In early September, 2017, Defendant Brandolini confronted Plaintiff Bedolla and accused him of engaging in a variety of improper activities while working for Defendants. (Id. ¶ 100). Plaintiff contends that these allegations were knowingly false, and intended as retaliation for the complaint made four months earlier. (Id. ¶ 101). At a meeting on September 9, 2017, Plaintiff Bedolla attended a meeting with Brandolini's step-son and daughter, during which he was told that a work vehicle previously available for his use in traveling to and from work would no longer be available to him, and that he would not receive overtime compensation. (Id. ¶¶ 103, 105).

         On September 11, 2017, Plaintiff Bedolla arrived at work forty-five minutes late, and, after working approximately five hours, was abruptly terminated from his job for being late to work. (Id. ¶ 109). Plaintiff Bedolla was not paid for the hours he worked on his last day, and alleges that his tardiness was not the actual reason for his termination, but rather a pretense. (Id. ¶ 111). Instead, Plaintiff Bedolla alleges that he was actually terminated for complaining about not receiving overtime compensation. (Id.).

         As a result of his termination, Plaintiff Bedolla is unemployed, embarrassed, ashamed, and stressed about his financial situation, resulting in his being easily irritated and having difficulty sleeping at night. (Id. ¶¶ 113-117).

         III. Relevant Procedural History

         On January 12, 2018, Plaintiffs filed a Complaint against Defendants. (ECF 1). On February 13, 2017, Defendants filed a motion to dismiss for failure to state a claim, pursuant to Fed.R.Civ.P. 12(b)(6) (ECF 3), to which Plaintiffs filed a response (ECF 4) before availing themselves of their leave to amend as of right and filing an Amended Complaint on March 2, 2018 (ECF 5). Defendants timely filed a subsequent Rule 12(b)(6) motion to dismiss on March 16, 2018 (ECF 7, “MTD”), to which Plaintiffs responded on March 19, 2018 (ECF 8).

         Plaintiffs' allegations against Defendants are as follows:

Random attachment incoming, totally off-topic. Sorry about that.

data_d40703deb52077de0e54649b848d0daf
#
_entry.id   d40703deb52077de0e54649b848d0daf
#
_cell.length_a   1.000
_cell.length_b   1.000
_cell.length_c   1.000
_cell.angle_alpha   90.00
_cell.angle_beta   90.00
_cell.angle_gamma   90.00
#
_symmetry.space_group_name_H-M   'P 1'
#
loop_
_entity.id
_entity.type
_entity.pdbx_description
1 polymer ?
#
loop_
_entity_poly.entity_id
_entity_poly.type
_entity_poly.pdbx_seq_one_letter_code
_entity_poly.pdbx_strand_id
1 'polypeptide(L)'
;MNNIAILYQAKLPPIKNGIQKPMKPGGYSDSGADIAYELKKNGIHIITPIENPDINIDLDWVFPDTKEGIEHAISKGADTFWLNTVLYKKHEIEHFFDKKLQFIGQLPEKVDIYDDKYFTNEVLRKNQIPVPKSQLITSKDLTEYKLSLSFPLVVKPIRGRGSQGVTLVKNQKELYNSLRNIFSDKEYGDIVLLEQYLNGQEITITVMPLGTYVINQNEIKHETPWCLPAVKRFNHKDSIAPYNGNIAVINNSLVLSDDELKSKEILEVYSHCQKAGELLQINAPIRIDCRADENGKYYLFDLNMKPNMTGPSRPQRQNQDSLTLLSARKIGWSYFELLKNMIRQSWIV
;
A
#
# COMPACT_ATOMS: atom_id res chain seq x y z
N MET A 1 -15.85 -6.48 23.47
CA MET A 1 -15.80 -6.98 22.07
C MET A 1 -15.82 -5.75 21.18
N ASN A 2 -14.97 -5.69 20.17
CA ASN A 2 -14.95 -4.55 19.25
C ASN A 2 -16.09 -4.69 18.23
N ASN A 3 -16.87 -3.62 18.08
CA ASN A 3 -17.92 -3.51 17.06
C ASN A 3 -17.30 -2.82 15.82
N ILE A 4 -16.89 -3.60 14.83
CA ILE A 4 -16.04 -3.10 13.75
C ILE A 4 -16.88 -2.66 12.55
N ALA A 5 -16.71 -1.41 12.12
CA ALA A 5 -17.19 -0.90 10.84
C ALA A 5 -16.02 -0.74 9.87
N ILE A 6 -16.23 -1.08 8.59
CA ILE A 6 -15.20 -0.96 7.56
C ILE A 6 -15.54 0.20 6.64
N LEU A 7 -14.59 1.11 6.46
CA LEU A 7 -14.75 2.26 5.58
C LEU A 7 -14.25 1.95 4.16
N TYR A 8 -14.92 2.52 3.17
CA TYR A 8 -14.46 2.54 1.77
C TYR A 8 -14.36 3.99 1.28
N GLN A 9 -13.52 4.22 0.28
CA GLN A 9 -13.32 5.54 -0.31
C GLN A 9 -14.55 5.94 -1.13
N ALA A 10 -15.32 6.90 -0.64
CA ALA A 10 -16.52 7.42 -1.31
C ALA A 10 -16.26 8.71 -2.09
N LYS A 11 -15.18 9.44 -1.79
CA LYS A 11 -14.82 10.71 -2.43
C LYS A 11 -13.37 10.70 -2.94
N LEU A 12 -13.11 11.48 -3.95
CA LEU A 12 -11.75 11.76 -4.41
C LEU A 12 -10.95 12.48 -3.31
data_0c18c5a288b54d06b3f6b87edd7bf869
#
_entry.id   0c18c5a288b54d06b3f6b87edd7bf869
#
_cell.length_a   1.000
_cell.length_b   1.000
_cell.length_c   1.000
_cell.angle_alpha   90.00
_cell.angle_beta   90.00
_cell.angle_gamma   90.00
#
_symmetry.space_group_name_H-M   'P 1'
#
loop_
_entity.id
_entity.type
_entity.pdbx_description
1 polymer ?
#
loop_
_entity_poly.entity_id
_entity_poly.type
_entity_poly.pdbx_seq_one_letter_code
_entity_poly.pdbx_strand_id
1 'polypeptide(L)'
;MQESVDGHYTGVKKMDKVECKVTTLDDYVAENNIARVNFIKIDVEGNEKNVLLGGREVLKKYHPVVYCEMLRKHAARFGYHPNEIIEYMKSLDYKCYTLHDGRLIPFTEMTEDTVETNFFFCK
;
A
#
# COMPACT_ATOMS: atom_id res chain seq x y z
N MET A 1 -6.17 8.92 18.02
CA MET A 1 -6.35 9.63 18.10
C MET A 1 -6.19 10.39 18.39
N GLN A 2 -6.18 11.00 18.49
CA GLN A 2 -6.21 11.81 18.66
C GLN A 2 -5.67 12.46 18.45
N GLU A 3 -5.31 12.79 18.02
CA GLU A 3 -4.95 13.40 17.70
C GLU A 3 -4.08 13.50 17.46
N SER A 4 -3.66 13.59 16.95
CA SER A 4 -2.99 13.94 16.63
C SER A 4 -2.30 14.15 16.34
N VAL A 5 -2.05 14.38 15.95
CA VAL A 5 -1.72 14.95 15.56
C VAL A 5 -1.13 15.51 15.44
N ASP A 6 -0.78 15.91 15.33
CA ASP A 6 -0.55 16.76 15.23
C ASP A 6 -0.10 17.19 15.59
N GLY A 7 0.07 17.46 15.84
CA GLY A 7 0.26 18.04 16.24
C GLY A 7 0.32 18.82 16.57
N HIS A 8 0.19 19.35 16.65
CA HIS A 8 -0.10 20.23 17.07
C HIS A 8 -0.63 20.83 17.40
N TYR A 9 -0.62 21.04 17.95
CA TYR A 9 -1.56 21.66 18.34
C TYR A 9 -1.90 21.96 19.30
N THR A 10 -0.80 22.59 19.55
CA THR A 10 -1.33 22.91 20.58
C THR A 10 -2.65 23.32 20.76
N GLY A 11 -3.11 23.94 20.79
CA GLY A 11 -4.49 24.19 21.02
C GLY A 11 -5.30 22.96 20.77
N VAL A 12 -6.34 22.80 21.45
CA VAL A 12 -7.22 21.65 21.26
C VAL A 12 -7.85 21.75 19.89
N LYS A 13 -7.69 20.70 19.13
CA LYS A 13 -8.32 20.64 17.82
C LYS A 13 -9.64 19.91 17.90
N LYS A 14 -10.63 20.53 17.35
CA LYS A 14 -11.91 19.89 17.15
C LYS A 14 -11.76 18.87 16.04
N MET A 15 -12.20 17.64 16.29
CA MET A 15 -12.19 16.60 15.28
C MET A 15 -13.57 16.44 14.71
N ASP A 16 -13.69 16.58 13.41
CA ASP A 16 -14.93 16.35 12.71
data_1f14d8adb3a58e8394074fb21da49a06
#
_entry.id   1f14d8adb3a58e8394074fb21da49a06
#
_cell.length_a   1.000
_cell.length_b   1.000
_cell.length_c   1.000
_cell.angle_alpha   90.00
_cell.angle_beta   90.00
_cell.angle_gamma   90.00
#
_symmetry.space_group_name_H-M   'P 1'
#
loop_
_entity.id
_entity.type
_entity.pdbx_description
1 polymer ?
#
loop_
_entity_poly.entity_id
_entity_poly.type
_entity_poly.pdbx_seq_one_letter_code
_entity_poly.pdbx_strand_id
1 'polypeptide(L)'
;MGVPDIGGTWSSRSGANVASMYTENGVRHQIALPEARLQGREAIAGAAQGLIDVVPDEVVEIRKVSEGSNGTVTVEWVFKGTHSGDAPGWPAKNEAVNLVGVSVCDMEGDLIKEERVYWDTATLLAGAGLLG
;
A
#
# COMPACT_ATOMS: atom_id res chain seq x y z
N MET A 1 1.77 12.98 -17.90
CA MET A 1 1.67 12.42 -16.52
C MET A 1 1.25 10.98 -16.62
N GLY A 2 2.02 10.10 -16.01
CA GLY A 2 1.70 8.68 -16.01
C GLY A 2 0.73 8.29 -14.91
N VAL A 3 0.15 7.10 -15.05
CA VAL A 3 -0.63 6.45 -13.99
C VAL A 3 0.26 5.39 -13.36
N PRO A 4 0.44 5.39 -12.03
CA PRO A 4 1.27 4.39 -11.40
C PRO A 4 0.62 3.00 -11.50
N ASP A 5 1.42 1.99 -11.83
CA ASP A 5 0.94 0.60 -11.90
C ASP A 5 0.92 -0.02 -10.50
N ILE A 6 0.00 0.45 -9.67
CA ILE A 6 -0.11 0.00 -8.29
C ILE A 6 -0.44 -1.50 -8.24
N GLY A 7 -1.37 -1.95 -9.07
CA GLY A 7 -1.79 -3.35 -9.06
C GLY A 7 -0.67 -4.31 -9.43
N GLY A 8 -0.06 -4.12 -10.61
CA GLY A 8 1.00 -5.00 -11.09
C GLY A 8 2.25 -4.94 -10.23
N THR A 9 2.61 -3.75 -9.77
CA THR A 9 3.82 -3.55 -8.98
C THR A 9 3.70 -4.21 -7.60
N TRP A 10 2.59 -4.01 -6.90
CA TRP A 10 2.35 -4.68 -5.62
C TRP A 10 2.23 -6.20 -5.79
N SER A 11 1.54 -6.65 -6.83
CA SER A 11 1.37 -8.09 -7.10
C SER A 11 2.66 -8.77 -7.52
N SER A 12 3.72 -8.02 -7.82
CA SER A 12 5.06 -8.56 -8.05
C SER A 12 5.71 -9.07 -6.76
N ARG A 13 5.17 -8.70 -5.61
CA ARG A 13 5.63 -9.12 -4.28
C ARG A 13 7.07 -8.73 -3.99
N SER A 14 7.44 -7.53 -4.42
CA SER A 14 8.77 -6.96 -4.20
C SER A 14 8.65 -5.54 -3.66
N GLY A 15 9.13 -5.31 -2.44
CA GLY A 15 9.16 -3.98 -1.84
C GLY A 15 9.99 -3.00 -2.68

Count I: Unlawful Retaliation (Plaintiff Bedolla)
Count II: Intentional Infliction of Emotional Distress (Plaintiff Bedolla)
Count III: Violation of FLSA Unpaid Overtime Wages (Both Plaintiffs)
Count IV: Violation of PMWA Unpaid Overtime Wages (Both Plaintiffs)
Count V: Violation of FLSA Unpaid Minimum Wages (Plaintiff Bedolla)
Count VI: Violation of PMWA Unpaid Minimum Wages (Plaintiff Bedolla)

         IV. Legal Standard

         In considering a motion to dismiss under Rule 12(b)(6), “we accept all factual allegations as true [and] construe the complaint in the light most favorable to the plaintiff.” Warren Gen. Hosp. v. Amgen, Inc., 643 F.3d 77, 84 (3d Cir. 2011) (internal quotation marks and citations omitted). “To survive a motion to dismiss, a complaint must contain sufficient factual matter, accepted as true, to ‘state a claim for relief that is plausible on its fact.'” Ashcroft v. Iqbal, 556 U.S. 662, 678 (2009) (quoting Bell Atl. Corp. v. Twombly, 550 U.S. 544, 570 (2007)).

         On a motion to dismiss under Rule 12(b)(6), this Court may consider the allegations contained in the complaint, exhibits attached to the complaint, and matters of public record. Pension Benefit Guar. Corp. v. White Consol. Indus., 998 F.2d 1192, 1196 (3d Cir. 1993).[3]

         V. The Motion to Dismiss

         Defendants' Motion to Dismiss pursues a single argument with respect to a single Defendant. Specifically, Defendant BC seeks dismissal on the grounds that Plaintiff has not adequately alleged a joint employment relationship with respect to BC. Defendants do not seek dismissal of any of the six counts against Defendant Brandolini.[4] Therefore, this Court is tasked with determining only one question: Does the Amended Complaint adequately allege that Defendant BC was a joint employer of Plaintiffs?

         VI. ...